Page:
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Saanich considers heritage designation for 104-year-old home

This home at 1245 Burnside Road W. was up for consideration at council Monday night to receive heritage designation. - Photo courtesy of Saanich Archives, Jennifer & Colin Barr Collection - 2006-015-050f
This home at 1245 Burnside Road W. was up for consideration at council Monday night to receive heritage designation.
— image credit: Photo courtesy of Saanich Archives, Jennifer & Colin Barr Collection - 2006-015-050f

Capt. Robert Neill Walker’s former home sits in a Garry oak meadow overlooking Portage Inlet. The English mariner designed the home in 1910 above what is now the Galloping Goose Regional Trail, with the Pacific Ocean and Olympic Mountains visible from the front lawn or the second-storey veranda.

This 104-year-old home on a 4,255-square-metre property was expected to come before council Monday night (March 10) as part of a subdivision application. Two more houses are proposed to be built on the property that abuts the View Royal border on Burnside Road West.

In addition to subdivision, the property owners want the historic home to receive official heritage designation from Saanich. It is already on Saanich’s Heritage Register.

Saanich’s manager of community planning says designation comes with greater protection of the home’s past.

“What that means is when a property is designated, any changes to the building that affect the heritage features need to go through a formal approval process involving Saanich,” said Cameron Scott. “A property that is on the registry is identified as having some heritage value. Through a designation, (those heritage features are) given legal protection.”

A description of the home’s architecturally significant features are detailed in Saanich’s Heritage Register: “This two-and-one-half-storey, cross-gabled house … has shingle siding, with decorative half-timbering in the top three-quarters of each gable. The upper storey windows hang from the lower fascia of the half-timbering. A wide open verandah on two sides of the house has square columns and lathe-turned balusters. The gables all have turned finials.”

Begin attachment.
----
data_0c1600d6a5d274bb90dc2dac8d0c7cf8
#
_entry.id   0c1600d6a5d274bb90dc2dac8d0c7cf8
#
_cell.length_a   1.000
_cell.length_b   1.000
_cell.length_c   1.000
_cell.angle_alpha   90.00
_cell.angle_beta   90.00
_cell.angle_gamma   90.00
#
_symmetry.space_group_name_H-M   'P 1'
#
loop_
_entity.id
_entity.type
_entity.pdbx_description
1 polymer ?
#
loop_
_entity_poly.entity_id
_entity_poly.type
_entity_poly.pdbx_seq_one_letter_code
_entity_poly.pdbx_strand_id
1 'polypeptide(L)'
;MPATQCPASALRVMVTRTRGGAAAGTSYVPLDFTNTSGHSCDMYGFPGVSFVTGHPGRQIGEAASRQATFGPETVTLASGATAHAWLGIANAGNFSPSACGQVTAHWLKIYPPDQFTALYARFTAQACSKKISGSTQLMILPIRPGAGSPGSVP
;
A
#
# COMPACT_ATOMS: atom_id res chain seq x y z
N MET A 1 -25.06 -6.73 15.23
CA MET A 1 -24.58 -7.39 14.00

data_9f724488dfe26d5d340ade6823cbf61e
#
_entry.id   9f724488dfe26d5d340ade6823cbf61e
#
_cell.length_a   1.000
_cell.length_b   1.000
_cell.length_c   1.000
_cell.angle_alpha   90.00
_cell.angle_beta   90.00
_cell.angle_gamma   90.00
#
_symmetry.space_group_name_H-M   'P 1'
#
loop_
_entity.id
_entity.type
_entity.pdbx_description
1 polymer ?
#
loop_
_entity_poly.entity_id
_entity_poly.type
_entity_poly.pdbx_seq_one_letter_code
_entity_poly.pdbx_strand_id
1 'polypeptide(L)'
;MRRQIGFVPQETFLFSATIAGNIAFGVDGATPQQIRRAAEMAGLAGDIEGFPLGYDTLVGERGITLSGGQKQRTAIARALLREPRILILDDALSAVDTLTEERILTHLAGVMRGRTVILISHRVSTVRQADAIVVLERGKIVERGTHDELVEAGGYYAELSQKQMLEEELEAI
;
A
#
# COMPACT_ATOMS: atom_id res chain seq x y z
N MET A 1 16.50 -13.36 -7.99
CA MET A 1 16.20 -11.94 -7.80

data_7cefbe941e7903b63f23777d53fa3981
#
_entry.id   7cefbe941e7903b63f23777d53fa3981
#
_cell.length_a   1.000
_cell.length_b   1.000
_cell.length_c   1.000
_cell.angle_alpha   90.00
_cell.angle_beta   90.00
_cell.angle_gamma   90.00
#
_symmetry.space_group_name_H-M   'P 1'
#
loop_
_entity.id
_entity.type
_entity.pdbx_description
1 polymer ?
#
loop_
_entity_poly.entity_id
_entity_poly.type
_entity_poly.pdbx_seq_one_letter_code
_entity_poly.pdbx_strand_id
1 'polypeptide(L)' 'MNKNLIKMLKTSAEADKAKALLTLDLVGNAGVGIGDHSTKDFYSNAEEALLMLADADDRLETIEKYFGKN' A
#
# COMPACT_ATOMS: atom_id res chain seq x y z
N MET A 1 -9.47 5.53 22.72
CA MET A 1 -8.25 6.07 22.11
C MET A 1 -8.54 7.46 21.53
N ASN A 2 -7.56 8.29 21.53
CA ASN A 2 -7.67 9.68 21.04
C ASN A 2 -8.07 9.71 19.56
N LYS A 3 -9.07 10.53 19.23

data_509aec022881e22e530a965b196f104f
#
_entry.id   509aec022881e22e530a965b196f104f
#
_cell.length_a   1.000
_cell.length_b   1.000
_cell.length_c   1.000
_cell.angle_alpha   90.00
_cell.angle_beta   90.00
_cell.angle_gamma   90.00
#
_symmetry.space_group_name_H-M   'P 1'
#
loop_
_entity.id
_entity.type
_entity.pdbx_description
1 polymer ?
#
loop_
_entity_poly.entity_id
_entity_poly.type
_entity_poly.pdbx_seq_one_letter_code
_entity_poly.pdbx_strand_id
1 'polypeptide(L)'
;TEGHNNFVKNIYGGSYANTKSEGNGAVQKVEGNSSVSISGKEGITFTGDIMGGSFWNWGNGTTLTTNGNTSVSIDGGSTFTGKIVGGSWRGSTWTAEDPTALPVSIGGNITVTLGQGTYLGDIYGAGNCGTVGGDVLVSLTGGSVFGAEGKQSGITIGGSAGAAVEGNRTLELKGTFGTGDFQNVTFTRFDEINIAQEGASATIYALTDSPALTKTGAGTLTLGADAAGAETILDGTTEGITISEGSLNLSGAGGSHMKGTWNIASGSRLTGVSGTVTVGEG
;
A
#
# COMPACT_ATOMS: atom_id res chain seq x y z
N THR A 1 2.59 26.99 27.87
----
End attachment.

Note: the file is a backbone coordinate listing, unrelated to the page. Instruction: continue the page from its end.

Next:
In a report to council, planners Chuck Bell and Jane Evans note the owners have taken into account the historic home with regards to the two houses proposed for the subdivided lots.

“Elements of the proposed new dwelling designs, including half-timber gable ends and use of shingle siding, reflect the heritage character of the existing dwelling,” they wrote.

The owners have also agreed to a natural state covenant to protect the Garry oak ecosystem at the front of the property. There are 27 protected trees on the property, 23 of which would be retained if council approves the application as it’s currently proposed.

If approved, the two new lots would be 665 and 1,038 square metres, with the heritage home remaining on the southernmost lot overlooking the water (and the Trans-Canada Highway).

On the west side of the property, the View Royal border, the owners also propose widening an existing cement pathway.

View Royal is looking to have that walkway connect Burnside to the Galloping Goose.

As of 2008, when the most recent Saanich Heritage Register was released, there were 296 homes on the register.

For more information on designated heritage homes and properties in Saanich and to read stories on the history of each one, visit saanich.ca/discover/artsheritagearc/heritage/register.html or visit the Saanich Archives at 3100 Tillicum Rd.

editor@saanichnews.com

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Captain of the house

Robert Neill Walker was born in Maryport, England on April 27, 1851.

He left home to become a mariner before the age of 16, and in 1874 he was chief officer on the Horai-Maru. a cargo vessel operated by Japan’s Mitsubishi Mail Steamship Company. Two years later he began captaining the Heian-Maru and eventually took over the Takachiho--Maru.

He and his wife, Sato, had 9 children while living in Nagasaki.

The family returned to England in 1891.

Sato died at age 36 in 1894. Robert returned to Nagasaki, a place that reminded him of his wife, in 1895 and began his own company, R.N. Walker and Co.

In 1908 he relocated to Canada, purchasing the property at 1245 Burnside Rd. and building the home that remains.

In 1915, the Canadian Northern Pacific Railway purchased the Burnside Road property, and Walker moved down the road, building a second home on a 10-acre piece of land that has been converted into the Heritage House Bed and Breakfast. (The B&B is already has heritage designation in Saanich.)

Walker died of pneumonia on April 24, 1941. Walker’s grave can be found at Royal Oak Burial Park in Saanich.

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